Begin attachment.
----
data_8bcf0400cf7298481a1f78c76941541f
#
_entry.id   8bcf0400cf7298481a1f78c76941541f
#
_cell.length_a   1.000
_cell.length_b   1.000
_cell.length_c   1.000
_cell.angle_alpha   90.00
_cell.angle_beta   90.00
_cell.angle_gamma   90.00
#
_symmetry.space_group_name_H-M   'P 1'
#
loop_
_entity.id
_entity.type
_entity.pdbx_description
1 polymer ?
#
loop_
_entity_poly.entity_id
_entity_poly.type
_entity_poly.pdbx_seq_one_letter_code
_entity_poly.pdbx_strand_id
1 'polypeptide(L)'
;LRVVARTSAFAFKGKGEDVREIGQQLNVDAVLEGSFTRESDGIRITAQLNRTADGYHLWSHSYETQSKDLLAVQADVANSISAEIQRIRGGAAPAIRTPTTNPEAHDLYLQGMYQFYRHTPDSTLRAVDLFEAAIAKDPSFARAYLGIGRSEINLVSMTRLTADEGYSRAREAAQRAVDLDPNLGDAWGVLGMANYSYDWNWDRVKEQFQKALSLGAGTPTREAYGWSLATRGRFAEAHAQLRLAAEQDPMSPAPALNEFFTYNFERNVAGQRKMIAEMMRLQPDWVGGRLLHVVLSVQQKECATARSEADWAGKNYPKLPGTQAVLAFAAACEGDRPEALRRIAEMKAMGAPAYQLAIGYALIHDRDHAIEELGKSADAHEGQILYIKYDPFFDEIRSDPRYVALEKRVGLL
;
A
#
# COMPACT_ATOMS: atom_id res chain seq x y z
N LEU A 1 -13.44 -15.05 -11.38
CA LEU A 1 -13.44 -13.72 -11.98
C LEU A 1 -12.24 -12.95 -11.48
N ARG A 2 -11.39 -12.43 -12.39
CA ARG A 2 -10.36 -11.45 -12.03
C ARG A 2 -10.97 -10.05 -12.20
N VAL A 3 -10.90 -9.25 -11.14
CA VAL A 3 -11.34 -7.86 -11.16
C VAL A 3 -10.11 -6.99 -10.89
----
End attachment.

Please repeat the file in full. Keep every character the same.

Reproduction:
data_8bcf0400cf7298481a1f78c76941541f
#
_entry.id   8bcf0400cf7298481a1f78c76941541f
#
_cell.length_a   1.000
_cell.length_b   1.000
_cell.length_c   1.000
_cell.angle_alpha   90.00
_cell.angle_beta   90.00
_cell.angle_gamma   90.00
#
_symmetry.space_group_name_H-M   'P 1'
#
loop_
_entity.id
_entity.type
_entity.pdbx_description
1 polymer ?
#
loop_
_entity_poly.entity_id
_entity_poly.type
_entity_poly.pdbx_seq_one_letter_code
_entity_poly.pdbx_strand_id
1 'polypeptide(L)'
;LRVVARTSAFAFKGKGEDVREIGQQLNVDAVLEGSFTRESDGIRITAQLNRTADGYHLWSHSYETQSKDLLAVQADVANSISAEIQRIRGGAAPAIRTPTTNPEAHDLYLQGMYQFYRHTPDSTLRAVDLFEAAIAKDPSFARAYLGIGRSEINLVSMTRLTADEGYSRAREAAQRAVDLDPNLGDAWGVLGMANYSYDWNWDRVKEQFQKALSLGAGTPTREAYGWSLATRGRFAEAHAQLRLAAEQDPMSPAPALNEFFTYNFERNVAGQRKMIAEMMRLQPDWVGGRLLHVVLSVQQKECATARSEADWAGKNYPKLPGTQAVLAFAAACEGDRPEALRRIAEMKAMGAPAYQLAIGYALIHDRDHAIEELGKSADAHEGQILYIKYDPFFDEIRSDPRYVALEKRVGLL
;
A
#
# COMPACT_ATOMS: atom_id res chain seq x y z
N LEU A 1 -13.44 -15.05 -11.38
CA LEU A 1 -13.44 -13.72 -11.98
C LEU A 1 -12.24 -12.95 -11.48
N ARG A 2 -11.39 -12.43 -12.39
CA ARG A 2 -10.36 -11.45 -12.03
C ARG A 2 -10.97 -10.05 -12.20
N VAL A 3 -10.90 -9.25 -11.14
CA VAL A 3 -11.34 -7.86 -11.16
C VAL A 3 -10.11 -6.99 -10.89